The worst weekend weather-wise in a year and our garden will never want for water. Today I had the opportunity to record the progress of some of our snowdrops. And stay dry in the sun. Introduced by nurseryman, Michael Broadhurst, Galanthus 'Ivy Cottage Green Tip' is an elegant addition to the display bench. Its green tips are the distinguishing feature I suppose but I like the way it stands proud. Its name is rather apt and attractive too.
|Galanthus elwesii 'Louise Ann Bromley'|
Named after the sister of David Bromley, a well known snowdrop enthusiast from Shropshire, Galanthus elwesii 'Louise Ann Bromley' is notable for the size of its flower and the thick glaucous leaves that are so distinctive. Big does not have to be ugly and the outer petals drooping down like a depressed February Hare (cursed with a third ear) are striking for beauty as well as mass.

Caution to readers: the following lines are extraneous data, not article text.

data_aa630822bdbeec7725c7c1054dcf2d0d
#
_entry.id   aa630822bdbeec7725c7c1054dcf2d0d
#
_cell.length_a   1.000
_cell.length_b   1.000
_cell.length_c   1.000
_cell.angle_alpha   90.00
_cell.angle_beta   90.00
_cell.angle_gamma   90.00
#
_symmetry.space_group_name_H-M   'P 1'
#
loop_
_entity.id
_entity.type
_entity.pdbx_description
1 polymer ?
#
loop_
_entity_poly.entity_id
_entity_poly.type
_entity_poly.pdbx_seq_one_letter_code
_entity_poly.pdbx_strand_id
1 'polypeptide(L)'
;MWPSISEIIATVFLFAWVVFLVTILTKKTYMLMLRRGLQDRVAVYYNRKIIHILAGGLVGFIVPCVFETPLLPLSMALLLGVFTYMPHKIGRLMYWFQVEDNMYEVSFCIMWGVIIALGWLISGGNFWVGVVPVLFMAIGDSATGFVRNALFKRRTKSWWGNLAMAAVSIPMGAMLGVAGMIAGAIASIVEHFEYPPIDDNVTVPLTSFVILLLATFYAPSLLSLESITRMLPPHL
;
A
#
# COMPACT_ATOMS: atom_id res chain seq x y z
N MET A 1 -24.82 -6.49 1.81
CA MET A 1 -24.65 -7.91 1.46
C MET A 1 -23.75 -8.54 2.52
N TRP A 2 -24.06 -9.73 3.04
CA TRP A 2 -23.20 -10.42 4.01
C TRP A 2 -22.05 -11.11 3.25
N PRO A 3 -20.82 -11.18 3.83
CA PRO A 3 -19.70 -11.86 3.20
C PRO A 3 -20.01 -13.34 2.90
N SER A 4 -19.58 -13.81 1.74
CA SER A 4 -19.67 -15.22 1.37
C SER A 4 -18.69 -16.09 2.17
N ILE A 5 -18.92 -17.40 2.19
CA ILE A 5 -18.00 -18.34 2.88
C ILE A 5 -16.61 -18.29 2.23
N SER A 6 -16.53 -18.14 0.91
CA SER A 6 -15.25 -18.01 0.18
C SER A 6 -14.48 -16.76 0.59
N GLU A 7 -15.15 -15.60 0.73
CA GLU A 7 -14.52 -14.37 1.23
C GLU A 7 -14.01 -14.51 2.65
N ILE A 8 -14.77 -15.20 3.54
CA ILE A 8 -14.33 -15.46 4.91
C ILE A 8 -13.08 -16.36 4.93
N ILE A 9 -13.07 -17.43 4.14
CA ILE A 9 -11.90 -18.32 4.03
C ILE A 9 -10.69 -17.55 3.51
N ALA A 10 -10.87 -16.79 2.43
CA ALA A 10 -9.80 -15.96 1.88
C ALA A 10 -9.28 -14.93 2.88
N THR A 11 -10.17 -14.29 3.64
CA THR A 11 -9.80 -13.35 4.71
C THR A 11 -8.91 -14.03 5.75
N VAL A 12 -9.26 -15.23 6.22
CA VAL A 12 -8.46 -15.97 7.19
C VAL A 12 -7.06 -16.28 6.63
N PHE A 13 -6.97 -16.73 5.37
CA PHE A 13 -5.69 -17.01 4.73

Also cursed, this time with one of the worst names given to a noble flower, Galanthus elwesii 'Mr Blobby' has suffered from the driving rain and transportation from its supplier. Anyway it is presently more horizontal than vertical. My solitary bloom has three petals though it may well develop a fourth next year. It does not deserve the name with its gorgeous textured and rounded petals and ovary. I have high hopes of 'Mr Blobby'.
|Galanthus elwesii 'Mr Blobby'|
Finally, a snowdrop that is hardly ever seen for reasons that defeat me other than lack of suppliers. Despite its diminutive size Galanthus nivalis 'Janet' has real beauty in its flower and fresh blue-green foliage. As it matures it will display deepened green tips and a slight yellowing on the upper part of the inner petals. The clump should thicken out well next year. Small plants look particularly good when bunched together especially when they are this pretty.
|Galanthus nivalis 'Janet'|